A group of Okanagan Hockey Academy students traded their sticks for shovels to help out some Twin Lakes area property owners threatened by rising water levels.
It was actually Dave Libby of Kaleden who got in touch with the academy after learning about the potential disaster from his daughter-in-law Lanny Jimenez whose parents own one of the nine residences affected.
The young people spent two hours on Thursday on the waterfront of the three-acre, strata development, filling and stacking an estimated 1,500 bags of sand.
The area in question is on the northeast corner of Twin Lakes, southeast of Penticton.
“The students saved the day, there’s no question about it,” said Libby, who contacted his former employer, Okanagan Hockey Group (OHG) president Andy Oakes, as the situation began to escalate. “I wanted to see if any of the players could go out to Twin Lakes to help because we were overwhelmed.
“The nine individual houses share the water and septic systems and both were in danger of being flooded. If they were flooded they would have had to turn off the power to the whole strata and the people would have had to move out.”
Because many of those property owners are older and had already been working for five days filling and installing sand bags, Libby described the job for them to finish off the two truck loads of material as “impossible.”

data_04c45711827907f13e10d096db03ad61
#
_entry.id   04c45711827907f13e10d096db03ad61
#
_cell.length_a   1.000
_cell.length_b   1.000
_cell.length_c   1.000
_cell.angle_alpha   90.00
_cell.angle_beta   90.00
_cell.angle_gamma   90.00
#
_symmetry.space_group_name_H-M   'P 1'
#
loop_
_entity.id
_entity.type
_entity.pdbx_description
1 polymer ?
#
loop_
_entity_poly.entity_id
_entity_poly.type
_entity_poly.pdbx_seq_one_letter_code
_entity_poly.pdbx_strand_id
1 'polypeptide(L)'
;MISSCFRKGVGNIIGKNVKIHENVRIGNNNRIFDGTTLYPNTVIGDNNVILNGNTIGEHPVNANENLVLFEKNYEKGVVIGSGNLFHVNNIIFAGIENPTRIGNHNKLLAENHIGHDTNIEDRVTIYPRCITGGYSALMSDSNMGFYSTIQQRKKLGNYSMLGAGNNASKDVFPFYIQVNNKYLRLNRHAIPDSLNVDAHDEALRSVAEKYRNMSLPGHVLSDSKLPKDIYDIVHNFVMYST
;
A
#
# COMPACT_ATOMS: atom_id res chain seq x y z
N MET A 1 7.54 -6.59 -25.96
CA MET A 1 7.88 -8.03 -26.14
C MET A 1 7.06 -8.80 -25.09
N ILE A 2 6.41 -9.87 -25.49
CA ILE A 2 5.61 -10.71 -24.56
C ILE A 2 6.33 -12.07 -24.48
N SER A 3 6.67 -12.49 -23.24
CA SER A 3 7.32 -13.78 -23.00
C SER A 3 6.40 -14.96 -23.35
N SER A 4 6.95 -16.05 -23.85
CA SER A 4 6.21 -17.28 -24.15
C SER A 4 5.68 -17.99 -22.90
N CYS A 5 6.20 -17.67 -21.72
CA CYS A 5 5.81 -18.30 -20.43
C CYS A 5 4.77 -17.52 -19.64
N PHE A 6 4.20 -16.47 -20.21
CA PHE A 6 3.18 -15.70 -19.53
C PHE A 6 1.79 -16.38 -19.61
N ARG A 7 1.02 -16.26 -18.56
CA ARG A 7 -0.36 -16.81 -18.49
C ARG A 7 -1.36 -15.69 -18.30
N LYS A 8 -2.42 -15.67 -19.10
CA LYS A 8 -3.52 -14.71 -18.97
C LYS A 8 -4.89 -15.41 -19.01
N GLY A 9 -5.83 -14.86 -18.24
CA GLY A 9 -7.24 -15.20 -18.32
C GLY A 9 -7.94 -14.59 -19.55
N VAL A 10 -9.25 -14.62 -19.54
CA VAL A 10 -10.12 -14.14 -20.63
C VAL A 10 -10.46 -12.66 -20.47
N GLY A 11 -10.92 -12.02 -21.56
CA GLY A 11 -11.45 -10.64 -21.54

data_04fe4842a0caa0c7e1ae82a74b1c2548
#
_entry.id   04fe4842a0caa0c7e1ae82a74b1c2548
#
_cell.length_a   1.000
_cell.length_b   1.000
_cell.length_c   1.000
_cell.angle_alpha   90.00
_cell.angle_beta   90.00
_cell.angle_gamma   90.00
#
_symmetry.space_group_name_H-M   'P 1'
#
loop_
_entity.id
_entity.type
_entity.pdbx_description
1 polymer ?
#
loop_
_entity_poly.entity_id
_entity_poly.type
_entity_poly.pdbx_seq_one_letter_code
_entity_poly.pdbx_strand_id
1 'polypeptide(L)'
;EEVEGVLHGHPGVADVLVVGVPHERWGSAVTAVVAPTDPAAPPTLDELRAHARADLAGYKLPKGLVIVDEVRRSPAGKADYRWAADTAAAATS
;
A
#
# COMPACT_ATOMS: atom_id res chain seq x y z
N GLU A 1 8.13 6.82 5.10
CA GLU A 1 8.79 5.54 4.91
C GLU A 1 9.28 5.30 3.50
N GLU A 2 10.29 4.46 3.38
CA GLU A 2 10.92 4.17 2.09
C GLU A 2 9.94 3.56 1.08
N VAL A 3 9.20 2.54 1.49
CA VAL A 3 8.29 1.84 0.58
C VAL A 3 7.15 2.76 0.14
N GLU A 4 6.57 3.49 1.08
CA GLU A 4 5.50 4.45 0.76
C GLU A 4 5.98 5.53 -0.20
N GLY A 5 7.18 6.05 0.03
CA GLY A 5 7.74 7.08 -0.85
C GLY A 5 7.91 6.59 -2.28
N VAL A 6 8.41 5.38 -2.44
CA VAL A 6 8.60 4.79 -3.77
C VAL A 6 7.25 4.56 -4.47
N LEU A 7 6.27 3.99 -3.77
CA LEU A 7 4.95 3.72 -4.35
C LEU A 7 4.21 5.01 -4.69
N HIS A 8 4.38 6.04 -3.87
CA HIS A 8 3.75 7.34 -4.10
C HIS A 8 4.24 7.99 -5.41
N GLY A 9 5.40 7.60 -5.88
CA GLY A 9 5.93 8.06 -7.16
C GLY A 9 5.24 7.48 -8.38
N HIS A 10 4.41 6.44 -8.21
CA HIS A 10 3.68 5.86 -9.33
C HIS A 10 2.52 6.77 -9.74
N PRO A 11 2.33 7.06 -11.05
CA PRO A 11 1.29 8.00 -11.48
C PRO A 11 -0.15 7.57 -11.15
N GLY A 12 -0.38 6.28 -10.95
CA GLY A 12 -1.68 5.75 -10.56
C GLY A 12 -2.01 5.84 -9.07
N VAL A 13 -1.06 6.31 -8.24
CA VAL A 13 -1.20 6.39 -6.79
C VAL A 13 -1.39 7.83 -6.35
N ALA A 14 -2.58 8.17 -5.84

His initial request to the academy was for 20 or 25 players.
“So my eyes did get pretty big because they sent 42 young people,” said Libby. “They arrived and got off the bus and after my eyes got back to normal size I gave them maybe five minutes instruction and they just took off, away they went. They just jumped in and dealt with it as a team.
“What’s really nice is that it shows that young people can really contribute in a situation like this. What most people don’t realize (about the academy) is how much emphasis is also on academics and being a good citizen.”
He was very impressed with the conditioning of the players who participated, both girls and boys could be seen carrying two of the 40 to 50-pound bags of sand at a time.
“This was just a huge relief for the residents,” said Libby.
OHG vice president Dixon Ward said the assistance by his players is just an extension of the academy philosophy for their young people.
“Developmentally for these kids learning how to give back to the community and be part of it is a very important message and good opportunity for us to get involved and help out the folks who needed it and give our kids a lesson,” said Ward, adding when they asked for volunteers every hand went up. “They had fun and they’ve grown up in a team environment so in this particular instance it takes team effort and it takes co-ordination and it takes co-operation.
“It’s not about them it’s about somebody else so that’s a very important message and they were very happy to help and alleviate a lot of stress for those folks.”